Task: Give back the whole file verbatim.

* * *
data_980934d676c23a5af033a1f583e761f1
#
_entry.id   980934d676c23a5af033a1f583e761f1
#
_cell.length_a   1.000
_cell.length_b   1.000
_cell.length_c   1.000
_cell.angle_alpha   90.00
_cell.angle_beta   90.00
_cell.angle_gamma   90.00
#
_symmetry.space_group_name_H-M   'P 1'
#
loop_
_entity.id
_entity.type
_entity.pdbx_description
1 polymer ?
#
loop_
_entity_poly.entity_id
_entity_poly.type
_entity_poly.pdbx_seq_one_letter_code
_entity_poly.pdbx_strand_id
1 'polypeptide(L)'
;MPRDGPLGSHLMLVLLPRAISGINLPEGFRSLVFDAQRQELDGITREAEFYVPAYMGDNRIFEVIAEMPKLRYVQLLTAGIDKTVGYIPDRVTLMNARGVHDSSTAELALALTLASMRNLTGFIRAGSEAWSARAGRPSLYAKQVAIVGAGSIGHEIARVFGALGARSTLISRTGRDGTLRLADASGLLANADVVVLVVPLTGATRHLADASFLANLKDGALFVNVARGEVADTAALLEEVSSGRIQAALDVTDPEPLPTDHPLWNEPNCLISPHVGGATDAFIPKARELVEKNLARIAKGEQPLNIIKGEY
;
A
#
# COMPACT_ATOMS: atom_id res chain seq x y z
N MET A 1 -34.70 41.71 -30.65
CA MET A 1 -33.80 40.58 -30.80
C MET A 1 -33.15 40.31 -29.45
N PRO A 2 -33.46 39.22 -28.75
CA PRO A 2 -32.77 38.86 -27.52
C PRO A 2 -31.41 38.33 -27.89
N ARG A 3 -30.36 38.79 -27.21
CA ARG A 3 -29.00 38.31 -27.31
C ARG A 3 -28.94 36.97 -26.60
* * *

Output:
data_980934d676c23a5af033a1f583e761f1
#
_entry.id   980934d676c23a5af033a1f583e761f1
#
_cell.length_a   1.000
_cell.length_b   1.000
_cell.length_c   1.000
_cell.angle_alpha   90.00
_cell.angle_beta   90.00
_cell.angle_gamma   90.00
#
_symmetry.space_group_name_H-M   'P 1'
#
loop_
_entity.id
_entity.type
_entity.pdbx_description
1 polymer ?
#
loop_
_entity_poly.entity_id
_entity_poly.type
_entity_poly.pdbx_seq_one_letter_code
_entity_poly.pdbx_strand_id
1 'polypeptide(L)'
;MPRDGPLGSHLMLVLLPRAISGINLPEGFRSLVFDAQRQELDGITREAEFYVPAYMGDNRIFEVIAEMPKLRYVQLLTAGIDKTVGYIPDRVTLMNARGVHDSSTAELALALTLASMRNLTGFIRAGSEAWSARAGRPSLYAKQVAIVGAGSIGHEIARVFGALGARSTLISRTGRDGTLRLADASGLLANADVVVLVVPLTGATRHLADASFLANLKDGALFVNVARGEVADTAALLEEVSSGRIQAALDVTDPEPLPTDHPLWNEPNCLISPHVGGATDAFIPKARELVEKNLARIAKGEQPLNIIKGEY
;
A
#
# COMPACT_ATOMS: atom_id res chain seq x y z
N MET A 1 -34.70 41.71 -30.65
CA MET A 1 -33.80 40.58 -30.80
C MET A 1 -33.15 40.31 -29.45
N PRO A 2 -33.46 39.22 -28.75
CA PRO A 2 -32.77 38.86 -27.52
C PRO A 2 -31.41 38.33 -27.89
N ARG A 3 -30.36 38.79 -27.21
CA ARG A 3 -29.00 38.31 -27.31
C ARG A 3 -28.94 36.97 -26.60